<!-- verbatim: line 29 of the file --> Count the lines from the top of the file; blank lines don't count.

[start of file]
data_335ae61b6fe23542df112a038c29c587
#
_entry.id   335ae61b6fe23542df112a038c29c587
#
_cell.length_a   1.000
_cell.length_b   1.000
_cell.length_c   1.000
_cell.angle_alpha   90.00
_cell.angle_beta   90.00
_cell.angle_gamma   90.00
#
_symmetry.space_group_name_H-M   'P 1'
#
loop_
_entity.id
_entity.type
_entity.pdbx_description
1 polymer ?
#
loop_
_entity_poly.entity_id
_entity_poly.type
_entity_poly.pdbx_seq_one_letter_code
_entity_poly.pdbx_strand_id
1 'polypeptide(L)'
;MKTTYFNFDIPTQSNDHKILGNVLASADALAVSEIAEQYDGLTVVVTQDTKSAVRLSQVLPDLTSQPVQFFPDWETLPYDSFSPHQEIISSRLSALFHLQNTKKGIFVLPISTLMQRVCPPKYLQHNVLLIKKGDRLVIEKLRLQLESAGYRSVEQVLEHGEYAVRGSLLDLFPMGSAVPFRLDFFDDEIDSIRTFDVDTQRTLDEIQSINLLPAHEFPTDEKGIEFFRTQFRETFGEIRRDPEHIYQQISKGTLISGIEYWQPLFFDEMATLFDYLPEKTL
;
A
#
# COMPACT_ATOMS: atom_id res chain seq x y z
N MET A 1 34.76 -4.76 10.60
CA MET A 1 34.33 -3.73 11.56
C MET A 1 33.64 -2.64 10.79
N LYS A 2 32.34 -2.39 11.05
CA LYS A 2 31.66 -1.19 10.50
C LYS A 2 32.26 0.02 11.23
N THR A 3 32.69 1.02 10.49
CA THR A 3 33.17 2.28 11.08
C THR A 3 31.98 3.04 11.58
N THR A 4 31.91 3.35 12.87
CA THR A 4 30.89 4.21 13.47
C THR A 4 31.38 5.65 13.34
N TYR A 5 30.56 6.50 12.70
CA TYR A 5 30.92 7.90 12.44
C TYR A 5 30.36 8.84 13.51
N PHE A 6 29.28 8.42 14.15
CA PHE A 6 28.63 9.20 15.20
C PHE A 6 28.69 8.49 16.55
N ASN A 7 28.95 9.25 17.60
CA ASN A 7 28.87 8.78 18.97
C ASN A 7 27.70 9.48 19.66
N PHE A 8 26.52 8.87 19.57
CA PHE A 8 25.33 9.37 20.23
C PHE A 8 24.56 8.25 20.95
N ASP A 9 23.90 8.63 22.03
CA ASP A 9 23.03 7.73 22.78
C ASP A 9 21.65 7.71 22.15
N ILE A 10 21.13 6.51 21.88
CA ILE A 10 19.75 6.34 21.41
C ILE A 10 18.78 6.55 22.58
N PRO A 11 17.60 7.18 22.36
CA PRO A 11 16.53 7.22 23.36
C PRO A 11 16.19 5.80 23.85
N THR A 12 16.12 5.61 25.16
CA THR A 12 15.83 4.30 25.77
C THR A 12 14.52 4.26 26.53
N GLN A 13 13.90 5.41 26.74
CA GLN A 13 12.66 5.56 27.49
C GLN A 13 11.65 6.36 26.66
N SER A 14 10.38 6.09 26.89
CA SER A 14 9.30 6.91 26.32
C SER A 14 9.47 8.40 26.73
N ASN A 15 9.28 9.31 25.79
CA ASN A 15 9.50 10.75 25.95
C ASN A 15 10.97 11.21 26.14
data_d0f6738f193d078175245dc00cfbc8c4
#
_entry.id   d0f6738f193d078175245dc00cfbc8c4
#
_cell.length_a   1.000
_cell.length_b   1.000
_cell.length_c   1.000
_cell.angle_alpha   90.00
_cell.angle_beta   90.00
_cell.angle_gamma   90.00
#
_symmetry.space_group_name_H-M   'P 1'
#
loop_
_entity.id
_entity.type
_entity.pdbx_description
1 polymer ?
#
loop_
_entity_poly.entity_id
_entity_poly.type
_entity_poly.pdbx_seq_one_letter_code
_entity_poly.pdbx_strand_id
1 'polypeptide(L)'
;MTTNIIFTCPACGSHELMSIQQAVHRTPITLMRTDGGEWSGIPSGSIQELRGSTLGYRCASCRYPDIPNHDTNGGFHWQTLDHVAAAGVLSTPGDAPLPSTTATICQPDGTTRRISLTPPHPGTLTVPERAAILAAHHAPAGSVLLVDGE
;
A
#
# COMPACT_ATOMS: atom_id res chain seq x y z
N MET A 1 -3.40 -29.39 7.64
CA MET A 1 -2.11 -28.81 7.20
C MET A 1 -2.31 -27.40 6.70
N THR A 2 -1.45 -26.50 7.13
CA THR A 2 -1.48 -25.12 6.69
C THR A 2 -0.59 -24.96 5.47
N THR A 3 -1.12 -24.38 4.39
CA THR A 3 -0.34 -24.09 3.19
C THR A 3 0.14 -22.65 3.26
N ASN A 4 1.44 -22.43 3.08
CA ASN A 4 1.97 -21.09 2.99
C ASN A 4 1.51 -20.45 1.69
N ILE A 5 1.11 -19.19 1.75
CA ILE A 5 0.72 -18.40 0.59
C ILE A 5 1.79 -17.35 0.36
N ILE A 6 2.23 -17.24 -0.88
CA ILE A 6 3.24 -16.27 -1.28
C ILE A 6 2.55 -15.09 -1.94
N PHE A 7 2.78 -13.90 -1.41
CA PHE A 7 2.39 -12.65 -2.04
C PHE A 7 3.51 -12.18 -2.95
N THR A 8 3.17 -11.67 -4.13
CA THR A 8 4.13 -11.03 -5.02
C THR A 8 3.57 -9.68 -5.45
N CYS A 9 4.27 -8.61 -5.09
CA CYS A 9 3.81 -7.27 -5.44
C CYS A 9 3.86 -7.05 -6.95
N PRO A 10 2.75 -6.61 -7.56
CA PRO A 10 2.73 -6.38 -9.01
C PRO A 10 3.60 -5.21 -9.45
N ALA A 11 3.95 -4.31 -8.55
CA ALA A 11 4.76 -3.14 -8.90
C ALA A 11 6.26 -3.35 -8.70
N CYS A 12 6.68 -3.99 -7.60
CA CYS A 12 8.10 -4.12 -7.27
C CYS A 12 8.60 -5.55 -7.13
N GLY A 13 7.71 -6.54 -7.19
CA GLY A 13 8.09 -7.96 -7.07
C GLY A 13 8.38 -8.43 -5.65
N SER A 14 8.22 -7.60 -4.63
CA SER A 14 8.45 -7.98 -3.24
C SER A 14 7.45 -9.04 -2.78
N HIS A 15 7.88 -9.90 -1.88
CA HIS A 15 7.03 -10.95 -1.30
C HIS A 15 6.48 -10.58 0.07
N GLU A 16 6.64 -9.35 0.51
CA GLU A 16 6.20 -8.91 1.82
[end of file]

#